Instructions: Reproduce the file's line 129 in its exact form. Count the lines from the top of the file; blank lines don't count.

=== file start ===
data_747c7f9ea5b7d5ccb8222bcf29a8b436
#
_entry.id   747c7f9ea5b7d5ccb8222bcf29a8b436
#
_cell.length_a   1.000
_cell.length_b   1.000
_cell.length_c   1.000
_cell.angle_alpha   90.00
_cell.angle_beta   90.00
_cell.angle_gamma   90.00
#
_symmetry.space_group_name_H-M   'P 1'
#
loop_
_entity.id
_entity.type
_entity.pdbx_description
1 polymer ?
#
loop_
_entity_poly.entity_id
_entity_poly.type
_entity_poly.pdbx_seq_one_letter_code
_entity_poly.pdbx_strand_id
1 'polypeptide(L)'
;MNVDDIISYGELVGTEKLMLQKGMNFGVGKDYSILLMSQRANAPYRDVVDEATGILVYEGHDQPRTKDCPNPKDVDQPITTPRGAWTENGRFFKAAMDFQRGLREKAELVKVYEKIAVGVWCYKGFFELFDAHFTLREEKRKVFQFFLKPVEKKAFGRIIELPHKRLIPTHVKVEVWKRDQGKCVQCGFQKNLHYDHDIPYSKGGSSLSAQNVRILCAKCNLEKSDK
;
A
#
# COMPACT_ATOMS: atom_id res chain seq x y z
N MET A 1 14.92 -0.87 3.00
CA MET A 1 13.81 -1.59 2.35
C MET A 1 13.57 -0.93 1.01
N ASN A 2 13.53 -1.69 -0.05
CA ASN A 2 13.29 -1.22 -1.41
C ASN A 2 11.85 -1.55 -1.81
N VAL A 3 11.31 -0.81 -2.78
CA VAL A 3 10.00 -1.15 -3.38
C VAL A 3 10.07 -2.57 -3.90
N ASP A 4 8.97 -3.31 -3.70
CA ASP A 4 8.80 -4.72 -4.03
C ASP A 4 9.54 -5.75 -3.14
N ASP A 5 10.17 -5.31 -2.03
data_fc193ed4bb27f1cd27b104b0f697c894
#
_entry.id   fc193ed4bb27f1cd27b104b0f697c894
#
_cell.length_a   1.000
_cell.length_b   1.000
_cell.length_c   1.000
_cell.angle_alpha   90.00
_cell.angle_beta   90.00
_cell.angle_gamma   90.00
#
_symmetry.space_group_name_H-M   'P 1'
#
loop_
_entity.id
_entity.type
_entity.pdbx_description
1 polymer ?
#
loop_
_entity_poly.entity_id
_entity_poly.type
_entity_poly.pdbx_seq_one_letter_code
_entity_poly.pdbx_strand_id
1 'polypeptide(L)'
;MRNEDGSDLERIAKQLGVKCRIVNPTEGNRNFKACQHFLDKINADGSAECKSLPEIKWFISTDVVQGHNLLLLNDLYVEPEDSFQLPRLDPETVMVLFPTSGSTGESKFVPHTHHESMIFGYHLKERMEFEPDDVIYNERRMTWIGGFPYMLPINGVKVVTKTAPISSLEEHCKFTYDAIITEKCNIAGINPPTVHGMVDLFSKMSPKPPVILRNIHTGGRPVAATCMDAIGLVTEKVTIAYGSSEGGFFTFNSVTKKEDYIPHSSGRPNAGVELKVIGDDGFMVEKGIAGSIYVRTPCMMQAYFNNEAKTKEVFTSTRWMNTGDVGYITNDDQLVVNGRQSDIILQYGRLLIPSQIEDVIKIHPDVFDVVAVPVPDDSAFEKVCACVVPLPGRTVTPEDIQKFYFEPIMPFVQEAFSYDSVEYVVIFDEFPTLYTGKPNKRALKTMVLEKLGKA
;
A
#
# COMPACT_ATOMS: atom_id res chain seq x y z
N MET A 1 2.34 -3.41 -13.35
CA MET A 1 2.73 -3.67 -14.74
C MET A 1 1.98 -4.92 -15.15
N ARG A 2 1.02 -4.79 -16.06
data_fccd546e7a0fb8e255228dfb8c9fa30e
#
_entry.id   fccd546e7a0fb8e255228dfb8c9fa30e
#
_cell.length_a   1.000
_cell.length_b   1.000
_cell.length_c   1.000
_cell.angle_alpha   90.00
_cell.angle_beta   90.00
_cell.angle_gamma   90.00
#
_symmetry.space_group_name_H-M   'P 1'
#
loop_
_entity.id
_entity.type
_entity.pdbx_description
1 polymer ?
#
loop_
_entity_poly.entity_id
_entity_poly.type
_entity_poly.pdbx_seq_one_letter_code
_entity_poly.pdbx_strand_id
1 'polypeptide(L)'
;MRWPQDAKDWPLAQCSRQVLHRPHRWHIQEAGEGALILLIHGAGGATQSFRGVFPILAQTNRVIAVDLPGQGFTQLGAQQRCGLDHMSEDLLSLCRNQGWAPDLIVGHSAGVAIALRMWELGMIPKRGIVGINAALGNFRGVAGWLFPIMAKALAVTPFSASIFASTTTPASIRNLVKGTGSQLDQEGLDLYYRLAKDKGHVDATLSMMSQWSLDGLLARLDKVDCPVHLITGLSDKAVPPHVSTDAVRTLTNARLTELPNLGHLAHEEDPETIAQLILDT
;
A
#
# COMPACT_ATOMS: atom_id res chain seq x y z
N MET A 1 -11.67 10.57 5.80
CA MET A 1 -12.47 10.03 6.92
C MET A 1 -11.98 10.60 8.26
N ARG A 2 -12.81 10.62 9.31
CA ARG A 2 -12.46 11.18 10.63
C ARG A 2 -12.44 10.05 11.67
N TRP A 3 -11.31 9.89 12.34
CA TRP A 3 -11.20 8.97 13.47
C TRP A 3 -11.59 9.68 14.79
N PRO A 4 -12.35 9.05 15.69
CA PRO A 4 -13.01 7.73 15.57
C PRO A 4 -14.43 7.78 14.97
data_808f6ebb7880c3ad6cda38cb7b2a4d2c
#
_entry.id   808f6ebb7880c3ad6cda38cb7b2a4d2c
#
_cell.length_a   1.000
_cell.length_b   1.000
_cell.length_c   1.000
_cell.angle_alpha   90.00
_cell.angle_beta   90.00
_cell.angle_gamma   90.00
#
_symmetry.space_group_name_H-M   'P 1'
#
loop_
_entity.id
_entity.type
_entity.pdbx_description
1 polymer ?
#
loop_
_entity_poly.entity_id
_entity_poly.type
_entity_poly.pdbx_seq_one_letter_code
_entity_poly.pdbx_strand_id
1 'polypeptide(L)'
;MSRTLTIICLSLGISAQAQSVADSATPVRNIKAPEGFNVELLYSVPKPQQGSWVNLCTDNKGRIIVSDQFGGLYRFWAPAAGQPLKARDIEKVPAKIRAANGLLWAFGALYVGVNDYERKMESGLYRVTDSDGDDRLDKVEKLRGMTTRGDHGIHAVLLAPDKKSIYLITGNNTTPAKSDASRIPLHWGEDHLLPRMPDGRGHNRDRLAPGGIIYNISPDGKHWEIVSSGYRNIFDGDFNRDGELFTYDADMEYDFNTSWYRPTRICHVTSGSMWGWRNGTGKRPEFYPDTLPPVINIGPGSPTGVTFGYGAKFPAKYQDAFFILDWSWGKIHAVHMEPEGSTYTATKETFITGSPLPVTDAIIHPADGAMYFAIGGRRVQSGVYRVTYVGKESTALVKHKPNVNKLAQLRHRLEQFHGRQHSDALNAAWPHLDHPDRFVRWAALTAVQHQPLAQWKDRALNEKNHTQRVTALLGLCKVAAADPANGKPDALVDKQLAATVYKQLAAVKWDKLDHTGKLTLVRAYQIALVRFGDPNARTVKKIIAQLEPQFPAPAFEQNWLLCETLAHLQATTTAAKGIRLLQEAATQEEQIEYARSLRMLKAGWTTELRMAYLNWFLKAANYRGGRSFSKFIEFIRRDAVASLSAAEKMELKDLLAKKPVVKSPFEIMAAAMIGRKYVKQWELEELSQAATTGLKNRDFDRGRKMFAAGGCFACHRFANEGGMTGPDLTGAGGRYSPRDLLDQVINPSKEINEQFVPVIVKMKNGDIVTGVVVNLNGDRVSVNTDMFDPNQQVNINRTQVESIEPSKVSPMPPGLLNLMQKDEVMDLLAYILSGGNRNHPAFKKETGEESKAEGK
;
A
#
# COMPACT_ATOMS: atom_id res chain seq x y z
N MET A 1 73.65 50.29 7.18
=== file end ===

_cell.angle_gamma   90.00